Actually, the concept, for the last two-thirds of the film, is quite daring. Cotard, in the early scenes, has been struggling to direct Arthur Miller’s “Death of a Salesman” (1949), where the sets fall down on the actors. That does not deter him when he gets a mysterious grant to create a theater piece (aka Leonard Bernstein’s “Mass” – remember that?) in a gigantic warehouse in New York. Kind of like the Elephant Man, he makes builds a model of New York inside the warehouse, and hires actors to engage in a continuously running play of self-definition. He says most people go through life as the star of their own show without a double, but an elderly man shows up for an “interview” with no acting experience and offers to become his doppelganger. Cotard accepts. Gradually, life most into the “play city”, as do the lives of the characters. Cotard has an apartment “inside” and “on the outside,” the latter of which he loses.
The film is shot 2.35 to 1 and the pretend city inside the structure is quite breathtaking. The idea reminds me of my concept of living inside a model railroad, or of being abducted and finding out you have become a simplified figure in someone else’s model world (a precept of my own screenplay “Baltimore Is Missing” which I entered into Project Greenlight in 2004). The idea was one tried on Rod Sterling’s “Twilight Zone”. Finally, Cotard’s world is destroyed, and most people lie around dead. Terrorists? Enemies? Or just natural evolution. Cotard has deteriorated further, is now quite bald and quite tired, and ready to expire.
Saturday, November 08, 2008
It sounds like the idea of mistaken identity among identical twins would be a good plot idea for a Hitchcock-like mystery of 40s film noir. Another theme could explore the likelihood that they, while living apart, have the same personality and particularly sexual orientation. One can even imagine the idea that one gives the other an organ transplant, with strings attached, an idea I have explored.
Robert Gaston has this terse little thriller “2 Minutes Later” (78 min, from TLA Releasing) that has a bit of that 40s noir flavor put into modern day Philadelphia. (Move aside, M. Night Shyamalan). Despite the fact that most of the major characters are gay, you hardly even notice while watching it, as it is a film that pays homage to the heavily plotted thrillers of the 40s. The action moves more quickly, however, than in older movies; scenes progress in a compressed fashion, leading the viewer to fill in the details.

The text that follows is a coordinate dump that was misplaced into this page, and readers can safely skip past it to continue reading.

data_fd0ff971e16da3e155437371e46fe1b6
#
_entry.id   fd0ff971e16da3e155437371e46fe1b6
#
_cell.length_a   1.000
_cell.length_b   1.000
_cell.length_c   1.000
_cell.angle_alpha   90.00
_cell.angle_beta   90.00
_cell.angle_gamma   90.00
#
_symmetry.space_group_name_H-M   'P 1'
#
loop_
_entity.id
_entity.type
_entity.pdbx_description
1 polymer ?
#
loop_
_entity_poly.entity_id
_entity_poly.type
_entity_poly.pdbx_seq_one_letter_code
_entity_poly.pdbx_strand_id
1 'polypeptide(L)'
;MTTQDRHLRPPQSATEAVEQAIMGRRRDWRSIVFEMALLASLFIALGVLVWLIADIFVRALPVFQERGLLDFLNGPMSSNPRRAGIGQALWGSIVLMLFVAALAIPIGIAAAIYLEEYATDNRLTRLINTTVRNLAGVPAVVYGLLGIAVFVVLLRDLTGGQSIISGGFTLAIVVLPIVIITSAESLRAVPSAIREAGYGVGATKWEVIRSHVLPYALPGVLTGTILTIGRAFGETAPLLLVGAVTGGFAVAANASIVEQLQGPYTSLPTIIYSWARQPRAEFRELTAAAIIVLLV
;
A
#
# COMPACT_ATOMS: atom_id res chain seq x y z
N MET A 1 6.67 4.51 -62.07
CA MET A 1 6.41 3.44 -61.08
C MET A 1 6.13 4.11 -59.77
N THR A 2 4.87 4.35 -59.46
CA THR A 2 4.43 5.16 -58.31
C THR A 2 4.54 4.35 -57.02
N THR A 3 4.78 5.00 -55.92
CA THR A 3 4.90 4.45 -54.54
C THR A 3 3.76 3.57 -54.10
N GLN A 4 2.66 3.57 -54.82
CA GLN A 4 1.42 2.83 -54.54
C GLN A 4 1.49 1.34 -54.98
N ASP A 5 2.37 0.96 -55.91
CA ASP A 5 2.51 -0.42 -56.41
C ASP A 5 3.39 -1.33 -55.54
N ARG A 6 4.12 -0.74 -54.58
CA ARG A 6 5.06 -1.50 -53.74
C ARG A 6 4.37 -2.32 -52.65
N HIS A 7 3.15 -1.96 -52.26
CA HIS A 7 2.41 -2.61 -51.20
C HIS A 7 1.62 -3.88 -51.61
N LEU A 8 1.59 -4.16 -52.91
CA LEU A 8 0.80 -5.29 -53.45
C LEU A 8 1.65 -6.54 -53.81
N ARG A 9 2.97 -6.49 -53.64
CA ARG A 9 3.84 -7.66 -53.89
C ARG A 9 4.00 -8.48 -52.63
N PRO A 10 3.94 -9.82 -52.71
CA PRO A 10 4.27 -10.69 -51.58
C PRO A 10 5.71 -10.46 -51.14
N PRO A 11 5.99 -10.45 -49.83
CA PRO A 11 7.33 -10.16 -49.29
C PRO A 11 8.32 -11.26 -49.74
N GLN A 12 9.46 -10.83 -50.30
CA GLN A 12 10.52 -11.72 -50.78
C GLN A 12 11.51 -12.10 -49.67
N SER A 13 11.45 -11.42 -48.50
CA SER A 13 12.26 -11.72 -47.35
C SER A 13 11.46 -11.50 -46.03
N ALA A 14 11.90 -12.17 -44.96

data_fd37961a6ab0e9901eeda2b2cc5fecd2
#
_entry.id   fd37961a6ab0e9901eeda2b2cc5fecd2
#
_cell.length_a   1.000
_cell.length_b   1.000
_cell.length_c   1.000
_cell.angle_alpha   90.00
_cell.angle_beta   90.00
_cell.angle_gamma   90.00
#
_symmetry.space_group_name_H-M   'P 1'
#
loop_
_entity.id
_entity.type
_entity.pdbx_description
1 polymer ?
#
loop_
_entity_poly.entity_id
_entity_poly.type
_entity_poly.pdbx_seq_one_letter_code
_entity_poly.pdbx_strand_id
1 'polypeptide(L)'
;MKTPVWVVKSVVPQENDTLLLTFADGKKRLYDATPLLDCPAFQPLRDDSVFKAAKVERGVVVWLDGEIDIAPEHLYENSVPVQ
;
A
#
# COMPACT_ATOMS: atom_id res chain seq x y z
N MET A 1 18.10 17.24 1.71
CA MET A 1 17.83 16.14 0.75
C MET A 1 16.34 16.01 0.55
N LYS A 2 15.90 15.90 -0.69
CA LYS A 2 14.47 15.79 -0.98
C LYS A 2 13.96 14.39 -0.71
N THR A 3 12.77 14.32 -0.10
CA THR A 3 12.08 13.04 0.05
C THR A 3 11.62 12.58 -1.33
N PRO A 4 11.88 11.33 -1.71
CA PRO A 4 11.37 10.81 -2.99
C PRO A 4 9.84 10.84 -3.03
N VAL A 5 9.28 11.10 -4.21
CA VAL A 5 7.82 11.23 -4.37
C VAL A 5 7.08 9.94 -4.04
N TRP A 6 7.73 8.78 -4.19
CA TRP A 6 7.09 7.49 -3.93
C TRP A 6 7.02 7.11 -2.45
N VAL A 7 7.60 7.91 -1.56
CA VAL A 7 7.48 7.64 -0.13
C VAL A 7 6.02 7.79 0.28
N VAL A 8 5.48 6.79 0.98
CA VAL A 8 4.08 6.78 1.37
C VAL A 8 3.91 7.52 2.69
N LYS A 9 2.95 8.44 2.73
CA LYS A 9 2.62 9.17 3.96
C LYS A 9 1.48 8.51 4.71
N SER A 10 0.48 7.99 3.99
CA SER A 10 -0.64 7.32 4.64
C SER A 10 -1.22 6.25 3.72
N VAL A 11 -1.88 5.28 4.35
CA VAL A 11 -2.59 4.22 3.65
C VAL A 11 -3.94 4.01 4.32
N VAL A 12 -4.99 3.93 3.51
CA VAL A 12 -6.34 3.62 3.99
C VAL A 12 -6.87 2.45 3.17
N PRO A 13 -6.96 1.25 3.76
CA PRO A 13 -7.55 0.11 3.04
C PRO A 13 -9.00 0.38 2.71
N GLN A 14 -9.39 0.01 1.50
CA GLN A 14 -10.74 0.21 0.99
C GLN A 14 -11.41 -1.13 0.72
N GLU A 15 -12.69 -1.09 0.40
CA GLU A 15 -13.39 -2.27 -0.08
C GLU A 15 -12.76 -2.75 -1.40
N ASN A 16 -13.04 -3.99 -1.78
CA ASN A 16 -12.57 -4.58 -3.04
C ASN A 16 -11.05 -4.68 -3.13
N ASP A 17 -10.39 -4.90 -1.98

Gay erotic photographer Kyle has disappeared (in the opening sequence he takes a picture at a convenience store, and is told “You see too much” and is chased into the woods.) Pretty soon lesbian detective Abigail Marks (Jessica Graham) is teaming up with his gay twin brother Michael to impersonate him and track down the disappearance, which will lead into your 40s style plot of double-crosses.
But what’s interesting is that Michael, while working in a non-creative field like insurance claims adjusting, is so much like his twin, whom he has avoided for ten years, to avoid living in his more famous brother’s shadow. Born “two minutes later” he thinks he got the raw end of the lucky deal from the womb. An insurance adjuster plays detective just like a real detective, and just like a photo journalist. He meets the shady characters whom Kyle journaled, and has to accept the same level of intimacy.
Michael, having lived a more laid-back and "conservative" life, doesn't smoke and has to learn to smoke to impersonate Kyle. If you think about it, even at age 30 or so that could have led to differences in appearance. Identical twins, as they age, don't have to be completely identical.